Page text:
Port Washington organization is set to move into its new Franklin Street headquarters thanks to fundraising efforts that will also support nearby museum
If you peek inside the Port Washington Historical Society’s new resource center in downtown Port, you’ll see crews busy installing carpeting, refinishing wood floors
and putting the final touches on the building.
Movers are expected to transfer the group’s files, archives, exhibits and other items from its current home at 429 W. Grand Ave. to the building at 205 N. Franklin
St. over three days next week.
The doors are expected to open to the public by March 1.
“It is so exciting for us,” Society President Jackie Oleson said Monday. “To have it actually happen is pretty amazing.”
What’s truly amazing, she said, is how the community has rallied around the Historical Society to turn its dream of having a home of its own into reality.
The Society raised about $360,000 to turn the building into its new home, including $173,000 to purchase it.
“There’s been an outpouring of generosity from people. We have 150 donors, and some of them have given multiple times,” Oleson said. “The donations are
everything from $10 to $175,000. A lot of it has been $50 here, $250 there.”
A significant amount of volunteer help has also gone into renovating the resource center, which in the recent past has served as a clothing store and a frame shop.
More than 30 volunteers — including members of the Port Washington Fire Department who used large hooks to tear down the plaster ceilings — helped gut the
An equal number of contractors have worked on the building since construction began late last summer.
“It was very daunting when we were looking at this building in September,” Oleson said, noting it took three dumpsters to remove debris from the structure.
Gone are the dark walls and dimly lit rooms that once made up the building. In their place are light, airy spaces that welcome people.
On the first floor, the original tin ceiling has been painted a light neutral color and the original hardwood flooring is being refinished. Small track lights illuminate the
space at the front of the building.
This area will have three small exhibit areas, Oleson said, including a space where two large oil paintings donated by the Sophia Bostwick estate will be hung.
One of the paintings is of Barnum Blake, who constructed the building, and the other of his daughter Louisa Blake Bostwick. A copy of a Civil War photo depicting
Blake’s son Edward wrapped in a flag during the battle of Franklin will also be hung there.
A small area with tables and chairs will be in the center of the first floor, while an office and resource area will be at the back of the first floor.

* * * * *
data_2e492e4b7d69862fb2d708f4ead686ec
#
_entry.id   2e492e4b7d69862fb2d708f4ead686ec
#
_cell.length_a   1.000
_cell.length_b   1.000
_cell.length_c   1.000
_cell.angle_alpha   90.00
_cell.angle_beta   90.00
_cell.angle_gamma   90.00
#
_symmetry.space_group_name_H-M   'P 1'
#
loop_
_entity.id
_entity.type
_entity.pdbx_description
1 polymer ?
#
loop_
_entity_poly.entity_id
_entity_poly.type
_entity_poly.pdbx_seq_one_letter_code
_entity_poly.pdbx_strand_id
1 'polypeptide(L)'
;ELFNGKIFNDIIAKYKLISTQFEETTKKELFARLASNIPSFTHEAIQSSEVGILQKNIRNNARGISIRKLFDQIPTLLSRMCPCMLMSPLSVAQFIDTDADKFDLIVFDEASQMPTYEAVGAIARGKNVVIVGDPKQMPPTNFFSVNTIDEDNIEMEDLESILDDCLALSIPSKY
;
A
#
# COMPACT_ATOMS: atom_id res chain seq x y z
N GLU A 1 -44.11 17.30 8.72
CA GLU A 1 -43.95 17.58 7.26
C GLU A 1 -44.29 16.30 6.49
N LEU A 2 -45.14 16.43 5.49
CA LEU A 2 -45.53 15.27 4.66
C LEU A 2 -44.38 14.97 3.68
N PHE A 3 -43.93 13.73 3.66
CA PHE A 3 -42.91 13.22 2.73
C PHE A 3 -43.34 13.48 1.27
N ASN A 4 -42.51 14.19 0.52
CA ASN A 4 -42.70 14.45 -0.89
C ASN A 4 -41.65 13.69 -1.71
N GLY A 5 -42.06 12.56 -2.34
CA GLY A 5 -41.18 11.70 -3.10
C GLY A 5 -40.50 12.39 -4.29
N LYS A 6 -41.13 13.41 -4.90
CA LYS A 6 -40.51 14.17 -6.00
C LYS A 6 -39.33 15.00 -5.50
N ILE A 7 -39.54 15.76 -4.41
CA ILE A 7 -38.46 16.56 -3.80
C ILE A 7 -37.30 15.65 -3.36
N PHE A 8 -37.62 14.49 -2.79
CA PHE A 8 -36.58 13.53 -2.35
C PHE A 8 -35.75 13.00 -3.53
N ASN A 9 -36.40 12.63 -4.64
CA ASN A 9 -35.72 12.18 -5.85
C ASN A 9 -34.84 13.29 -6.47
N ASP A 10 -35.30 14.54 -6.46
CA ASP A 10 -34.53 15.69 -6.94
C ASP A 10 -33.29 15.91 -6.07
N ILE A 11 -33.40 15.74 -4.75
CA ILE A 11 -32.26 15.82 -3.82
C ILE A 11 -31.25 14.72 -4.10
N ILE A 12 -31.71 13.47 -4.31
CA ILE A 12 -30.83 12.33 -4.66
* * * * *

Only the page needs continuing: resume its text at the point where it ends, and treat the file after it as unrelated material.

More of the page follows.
A staircase leads to the second floor, which was once a display area for the former Lueptow’s Furniture store.
Today, the buildings are again separated and the upper level houses a large open space that will become the society’s archive center.
A room overlooking Franklin Street will become the boardroom, with office space for the board president and museum director.
Large windows that were discovered when contractors removed cedar siding on the building now offer stunning views of Lake Michigan.
The boardroom will be named for longtime supporters Jack and Shirli Flack, Oleson said, noting Shirli Flack housed the resource center and Society offices in a
house she owns for the last five years.
The archive center will be dedicated to Mike Ansay, who provided space for the center for many years before that, Oleson added.
“We’re indebted to the people who took care of us for years,” she said. “They were wonderful, but we had to find a space of our own. We needed the stability that
comes with that.”
The building, which was constructed in three stages beginning in 1852, looks cohesive, with light flowing from front to back.
The building has a new roof and mechanical systems, including the plumbing, heating, cooling and electrical systems.
The facade has been renovated, returning the building to its 1910 look.
“Eventually, we want to apply to become a contributing building on the National Register for the downtown historical district,” Oleson said.
The facade work isn’t finished, she said, noting that changes to the first-floor storefront will be the next phase of the project. The Society hopes to raise as much as
$40,000 to do this work, which will include moving the door to the center of the building.
As consuming as it is, the research center isn’t the Society’s only project right now. Work is continuing on plans to renovate a building a block away, at 118 N.
Franklin St., into a museum.
The Society is preparing to seek bids on that project and hopes to begin construction next month, Oleson said, adding the projected opening is in October.
Image Information: SUNLIGHT STREAMED IN from the large front windows as contractors and volunteers prepared the building at 205 N. Franklin St. to become the Port Washington Historical Society’s new resource center (above photo). The Society will move into the resource center next week and hopes to open to the public in March. The building is just south of the Boerner Mercantile Building, which is also being renovated, giving the Society a home of its own in the city’s downtown (homepage photo). The Society is also working to renovate a second Franklin Street building for use as a museum. Photos by Sam Arendt